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These are GCC issues. Static and dynamic library formats output by MSVC and windows compilers in general have been stable for years, and this is likely to be the same with other compiler vendors.

I second that, but there are other portability issues in MSVC. Specific extensions and broken code allowed to compile are the first problem. Then if you do consider time passing, crazy dependencies of big projects with version-dependant MFC functions, .NET hassles and a different DLL hell for each version of windows become a big drawback.

System-dependant software must be well-written, otherwise it can be dangerous for the vendor (e.g. Easy CD Creator which was basically rewritten to work on winxp !!)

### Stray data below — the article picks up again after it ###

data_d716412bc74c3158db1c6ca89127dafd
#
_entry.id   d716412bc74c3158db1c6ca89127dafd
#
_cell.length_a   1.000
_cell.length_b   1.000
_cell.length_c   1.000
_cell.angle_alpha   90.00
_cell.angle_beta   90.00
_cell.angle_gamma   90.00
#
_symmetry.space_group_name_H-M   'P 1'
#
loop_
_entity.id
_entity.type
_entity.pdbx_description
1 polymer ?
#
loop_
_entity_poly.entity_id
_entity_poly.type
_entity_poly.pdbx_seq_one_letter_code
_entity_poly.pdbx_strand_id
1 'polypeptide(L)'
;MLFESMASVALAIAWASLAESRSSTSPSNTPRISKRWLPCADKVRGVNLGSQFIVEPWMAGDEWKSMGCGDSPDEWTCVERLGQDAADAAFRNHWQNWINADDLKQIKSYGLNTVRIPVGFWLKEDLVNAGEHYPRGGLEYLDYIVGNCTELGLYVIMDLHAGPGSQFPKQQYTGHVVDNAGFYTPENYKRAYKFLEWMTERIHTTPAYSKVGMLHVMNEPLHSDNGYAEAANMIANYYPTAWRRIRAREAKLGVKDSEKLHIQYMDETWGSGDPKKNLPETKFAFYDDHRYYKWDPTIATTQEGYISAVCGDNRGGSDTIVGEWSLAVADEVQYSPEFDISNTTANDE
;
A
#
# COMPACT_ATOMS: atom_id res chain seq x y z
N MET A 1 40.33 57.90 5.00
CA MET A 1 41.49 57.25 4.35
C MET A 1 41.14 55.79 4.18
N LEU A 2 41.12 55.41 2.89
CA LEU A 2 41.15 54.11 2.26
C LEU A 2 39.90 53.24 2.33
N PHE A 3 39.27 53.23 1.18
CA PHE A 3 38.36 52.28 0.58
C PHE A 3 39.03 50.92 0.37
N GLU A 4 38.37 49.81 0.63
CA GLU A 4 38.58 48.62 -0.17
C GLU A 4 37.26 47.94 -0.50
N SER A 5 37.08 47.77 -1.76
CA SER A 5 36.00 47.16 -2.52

One thing's for sure, the only portable win32 program that can be recompiled in 5 years, is a console-based os-independant C++ project with no resource files and no system calls.

In other words.. a true algorithm without bells and whistles 

Any software should contain lots of algorithms and very simple I/O..

How much useful is C++ in algorithm research?

Reply #13
ErikS:
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In which way would you call C++ multi-paradigm? I just call it a monster...


Some quick citations from the AT&T glossary

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multi-paradigm programming - programming applying different styles of programming, such as object-oriented programming and generic programming where they are most appropriate. In particular, programming using combinations of different programming styles (paradigms) to express code more clearly than is possible using only one style

C++ - a general-purpose programming language with a bias towards systems programming that supports procedural programming, data abstraction, object-oriented programming, and generic programming. C++ was designed and originally implemented by Bjarne Stroustrup.